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parties in all our countries, and scoring them according to absolute left-right extremes that cut across party systems. To simplify the scoring task, we do not attempt to capture and express the full range of variation between the most extreme positions possible on each issue. Instead, we limit our scoring to the subcategories "weak," ''moderate,'' and ''strong'' within each of the pro-con categories. Allowing for a zero or "neutral" point in this scale, we thus develop a basic seven-point scale, ranging from ''strong negative'' to ''strong positive" issue orientations. Later we will see how this scale unfolds into an eleven-point scale after introducing the distinction between party program and party practice.

4. Distinguishing between issue "consensus" and issue 'irrelevancy." A political issue can be defined as a social problem for which a vigorous division of opinion exists on the nature or appropriateness of government action toward solving the problem. A proposal for a given governmental policy which is routinely accepted in one country, however, may generate intense controversy in another. While such a proposal constitutes a political issue in the latter country, it may be judged "irrelevant" to politics in the former country. If we exclude issues that are judged irrelevant to party politics in certain countries because they elicit settled rather than divided opinion, we introduce severe problems for comparative cross-national analysis. For example, are the religious parties in a two-party theocracy not to be coded as "clerical" because there is no strong popular sentiment for the separation of church and state? To avoid these problems and promote cross-national comparisons, we interpret "division of opinion" from an international rather than national perspective. If the issue is pervasive enough to be selected for study, then we have established that sufficient division of international opinion exists to make the issue relevant to all countries, even though opinion on it is firmly settled within given countries and the issue is not significant for national politics. Instead of treating this issue as irrelevant" to the country, we treat it as one that features a consensus. Therefore, we strive to score every party on every issue.

5. Handling discrepancies between party "program" and party "practice." Discrepancies between party program and party practice are commonplace in American politics, because our national parties, once in power, often fail to enact legislation that is promised in party platforms. One could argue that parties ought to be scored on performance and not promise, but strict reliance on this approach presents both practical problems of comparability across parties and conceptual problems in establishing the purpose of identifying a party's issue orientation. At the practical level, one can best detect differences between program and practice for governmental parties, which are given the opportunity to practice what they preach. Because smaller nongovernmental parties may not assume responsibility for formulating governmental policy, their programs need not be so constrained by worldly matters. As a result, tests for issue orientation prove to be more severe for governmental parties (more properly, Duverger's "majority bent" parties) because we contrast what they say to what they do, when given the opportunity.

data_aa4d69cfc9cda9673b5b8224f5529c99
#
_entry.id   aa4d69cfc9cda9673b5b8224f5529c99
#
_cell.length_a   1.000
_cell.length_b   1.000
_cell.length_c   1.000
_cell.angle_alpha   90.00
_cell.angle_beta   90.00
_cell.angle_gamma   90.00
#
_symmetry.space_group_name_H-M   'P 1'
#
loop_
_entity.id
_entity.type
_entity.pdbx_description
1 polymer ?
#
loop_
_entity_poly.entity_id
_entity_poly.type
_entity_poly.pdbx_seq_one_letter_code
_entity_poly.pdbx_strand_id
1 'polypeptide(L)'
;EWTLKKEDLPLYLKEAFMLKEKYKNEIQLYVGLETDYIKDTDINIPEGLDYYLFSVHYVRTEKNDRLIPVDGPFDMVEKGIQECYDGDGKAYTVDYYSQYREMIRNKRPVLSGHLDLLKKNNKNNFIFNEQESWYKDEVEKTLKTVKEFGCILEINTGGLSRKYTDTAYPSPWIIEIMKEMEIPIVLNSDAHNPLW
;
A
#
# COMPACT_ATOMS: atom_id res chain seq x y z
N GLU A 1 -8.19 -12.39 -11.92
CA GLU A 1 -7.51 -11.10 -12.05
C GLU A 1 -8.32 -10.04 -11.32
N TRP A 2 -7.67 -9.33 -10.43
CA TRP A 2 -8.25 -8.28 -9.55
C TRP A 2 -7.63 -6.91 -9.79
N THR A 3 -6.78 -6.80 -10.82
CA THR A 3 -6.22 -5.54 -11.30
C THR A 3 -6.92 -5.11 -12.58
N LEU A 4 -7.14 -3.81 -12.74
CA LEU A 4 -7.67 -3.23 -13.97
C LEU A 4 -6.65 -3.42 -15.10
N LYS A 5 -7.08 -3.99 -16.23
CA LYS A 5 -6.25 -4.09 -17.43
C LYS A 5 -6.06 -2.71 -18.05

At the conceptual level, we ask ourselves the purposes of identifying a party's issue orientation. One purpose is to analyze public policy outputs according to different party inputs, including issue orientation. A second is to analyze bases of support according to issue orientation. Both of these purposes appear to be served by scoring parties primarily on their programs. Discrepancies between the issue orientation of a governing party and its policy output can be isolated and analyzed more effectively when the practice is not hopelessly confounded in its issue orientation score. The second purpose also seems to be better served by scoring parties primarily on their programs, for this is the face that parties present in seeking popular support.

While these arguments favor program over performance in determining issue orientation, it seems appropriate to temper a party's score on issue orientation with knowledge of discordant practices, when these are known--which is similar to the procedure used by Meisel in scoring the issue orientations of Canadian parties (1967). We thus treat party program as being equal in importance with party practice in our operationalization. of issue orientation, allowing for inconsistencies between program and practice to average into an intermediate score. Scores are assigned to parties as they are positively or negatively oriented toward (favor or oppose) the issue in question (see Table 6.1).

If the literature refers to either the program or the practice of the party and it notes no difference between the two, they are assumed to be equivalent and the party is scored along the diagonal (± 1, ±3, or ±5). Given a stated discrepancy between the two, the party is scored from the appropriate cell off the diagonal. In the extreme case of a difference in sign between program and practice, the party is assigned the mean score, observing negative and positive signs.

TABLE 6.1: Scheme for Coding Party Program and Practice

Party's Position as Stated in Its Program Is

Party's Position as Shown in Practice Is








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